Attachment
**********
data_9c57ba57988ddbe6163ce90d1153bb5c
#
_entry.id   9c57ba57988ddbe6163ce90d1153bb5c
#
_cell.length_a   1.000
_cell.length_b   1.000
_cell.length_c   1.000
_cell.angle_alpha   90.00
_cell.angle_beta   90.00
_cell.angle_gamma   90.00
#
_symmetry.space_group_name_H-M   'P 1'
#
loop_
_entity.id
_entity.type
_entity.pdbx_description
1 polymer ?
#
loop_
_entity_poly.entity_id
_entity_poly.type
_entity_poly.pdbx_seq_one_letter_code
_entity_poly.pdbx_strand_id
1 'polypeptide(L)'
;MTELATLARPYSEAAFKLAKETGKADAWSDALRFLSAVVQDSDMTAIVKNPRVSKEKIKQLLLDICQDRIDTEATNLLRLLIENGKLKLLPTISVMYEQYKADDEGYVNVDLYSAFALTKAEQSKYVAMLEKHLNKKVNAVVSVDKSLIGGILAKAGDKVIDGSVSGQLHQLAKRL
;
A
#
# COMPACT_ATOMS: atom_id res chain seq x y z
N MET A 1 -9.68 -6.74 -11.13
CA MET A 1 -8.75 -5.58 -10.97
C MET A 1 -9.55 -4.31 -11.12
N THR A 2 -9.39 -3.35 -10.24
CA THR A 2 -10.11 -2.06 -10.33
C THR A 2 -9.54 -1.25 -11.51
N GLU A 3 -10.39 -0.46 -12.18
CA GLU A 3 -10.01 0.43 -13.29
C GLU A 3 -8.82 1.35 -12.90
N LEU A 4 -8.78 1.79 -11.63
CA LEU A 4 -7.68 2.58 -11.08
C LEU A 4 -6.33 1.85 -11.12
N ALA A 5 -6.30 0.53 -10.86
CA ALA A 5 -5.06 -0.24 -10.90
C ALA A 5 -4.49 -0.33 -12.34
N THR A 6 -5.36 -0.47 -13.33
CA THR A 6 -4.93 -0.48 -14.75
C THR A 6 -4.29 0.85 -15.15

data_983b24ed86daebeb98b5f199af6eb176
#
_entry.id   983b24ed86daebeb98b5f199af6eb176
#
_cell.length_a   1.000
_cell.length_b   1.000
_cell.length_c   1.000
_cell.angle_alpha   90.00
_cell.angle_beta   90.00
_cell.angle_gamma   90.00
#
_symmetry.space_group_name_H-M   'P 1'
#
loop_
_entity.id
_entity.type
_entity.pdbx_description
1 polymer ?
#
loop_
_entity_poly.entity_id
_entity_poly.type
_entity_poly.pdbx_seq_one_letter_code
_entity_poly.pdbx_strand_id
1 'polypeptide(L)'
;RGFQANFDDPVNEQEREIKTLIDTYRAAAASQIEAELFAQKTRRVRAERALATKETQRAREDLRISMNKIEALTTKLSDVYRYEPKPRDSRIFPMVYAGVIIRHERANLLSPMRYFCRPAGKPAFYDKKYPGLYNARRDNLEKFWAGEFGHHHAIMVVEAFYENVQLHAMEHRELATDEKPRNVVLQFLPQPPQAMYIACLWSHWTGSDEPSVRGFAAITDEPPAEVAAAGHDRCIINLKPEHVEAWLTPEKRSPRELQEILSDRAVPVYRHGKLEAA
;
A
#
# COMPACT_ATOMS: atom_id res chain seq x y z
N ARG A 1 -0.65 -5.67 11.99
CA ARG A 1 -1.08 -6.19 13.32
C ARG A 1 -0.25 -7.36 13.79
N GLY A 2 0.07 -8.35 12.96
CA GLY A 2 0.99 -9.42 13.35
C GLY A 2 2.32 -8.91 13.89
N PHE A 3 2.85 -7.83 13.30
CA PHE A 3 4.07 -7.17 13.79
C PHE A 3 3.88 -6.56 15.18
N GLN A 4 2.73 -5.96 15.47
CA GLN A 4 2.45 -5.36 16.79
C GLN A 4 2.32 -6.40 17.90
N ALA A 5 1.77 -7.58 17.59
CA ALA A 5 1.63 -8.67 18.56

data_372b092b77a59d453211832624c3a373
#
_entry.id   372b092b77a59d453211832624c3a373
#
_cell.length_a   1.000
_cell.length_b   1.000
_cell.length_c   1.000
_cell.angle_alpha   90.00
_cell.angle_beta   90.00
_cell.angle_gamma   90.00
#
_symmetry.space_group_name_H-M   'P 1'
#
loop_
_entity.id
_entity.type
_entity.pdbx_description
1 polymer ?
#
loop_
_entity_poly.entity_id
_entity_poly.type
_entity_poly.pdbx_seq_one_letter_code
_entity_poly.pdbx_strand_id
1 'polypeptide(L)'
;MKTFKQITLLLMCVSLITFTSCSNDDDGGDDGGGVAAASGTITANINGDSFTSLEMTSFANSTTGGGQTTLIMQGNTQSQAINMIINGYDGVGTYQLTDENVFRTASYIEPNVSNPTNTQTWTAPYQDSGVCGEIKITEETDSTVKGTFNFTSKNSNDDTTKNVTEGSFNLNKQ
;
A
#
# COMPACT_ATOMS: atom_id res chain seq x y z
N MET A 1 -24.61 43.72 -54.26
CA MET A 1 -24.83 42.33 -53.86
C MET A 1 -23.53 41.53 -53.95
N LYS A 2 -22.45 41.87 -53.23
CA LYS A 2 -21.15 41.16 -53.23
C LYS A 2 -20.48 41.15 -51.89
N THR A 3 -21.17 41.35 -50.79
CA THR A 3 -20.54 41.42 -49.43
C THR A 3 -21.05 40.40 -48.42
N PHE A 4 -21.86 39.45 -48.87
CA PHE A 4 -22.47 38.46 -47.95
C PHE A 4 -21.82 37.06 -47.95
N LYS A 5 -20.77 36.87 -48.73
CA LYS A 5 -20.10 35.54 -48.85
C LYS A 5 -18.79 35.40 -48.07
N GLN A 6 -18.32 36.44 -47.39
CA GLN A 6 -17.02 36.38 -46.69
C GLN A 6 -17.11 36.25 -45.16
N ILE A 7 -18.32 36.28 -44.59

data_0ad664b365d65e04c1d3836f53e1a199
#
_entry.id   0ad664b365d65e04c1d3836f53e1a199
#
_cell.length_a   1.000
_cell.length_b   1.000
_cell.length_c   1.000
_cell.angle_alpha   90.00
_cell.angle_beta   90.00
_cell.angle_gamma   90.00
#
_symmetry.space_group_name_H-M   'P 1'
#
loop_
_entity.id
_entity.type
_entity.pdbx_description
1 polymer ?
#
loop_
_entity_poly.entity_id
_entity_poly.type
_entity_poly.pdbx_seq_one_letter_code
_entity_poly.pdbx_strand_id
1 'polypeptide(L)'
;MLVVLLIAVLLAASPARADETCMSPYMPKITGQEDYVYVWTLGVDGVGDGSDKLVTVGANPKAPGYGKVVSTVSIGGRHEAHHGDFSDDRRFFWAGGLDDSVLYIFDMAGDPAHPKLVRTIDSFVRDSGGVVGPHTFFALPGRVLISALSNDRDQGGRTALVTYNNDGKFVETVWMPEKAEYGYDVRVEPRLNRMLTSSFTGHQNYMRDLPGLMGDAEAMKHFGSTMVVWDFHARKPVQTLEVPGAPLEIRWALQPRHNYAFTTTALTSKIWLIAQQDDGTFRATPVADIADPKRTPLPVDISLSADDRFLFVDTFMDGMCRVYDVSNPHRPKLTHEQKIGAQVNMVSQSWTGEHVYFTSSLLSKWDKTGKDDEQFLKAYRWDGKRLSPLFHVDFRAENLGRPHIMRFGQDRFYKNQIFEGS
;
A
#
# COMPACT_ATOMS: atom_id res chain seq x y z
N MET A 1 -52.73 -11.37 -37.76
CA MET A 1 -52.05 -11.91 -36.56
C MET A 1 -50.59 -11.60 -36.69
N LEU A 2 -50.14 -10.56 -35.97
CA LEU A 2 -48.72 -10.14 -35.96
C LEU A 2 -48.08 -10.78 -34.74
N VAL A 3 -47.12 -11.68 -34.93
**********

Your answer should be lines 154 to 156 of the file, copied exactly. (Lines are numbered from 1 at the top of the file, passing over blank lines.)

#
loop_
_entity.id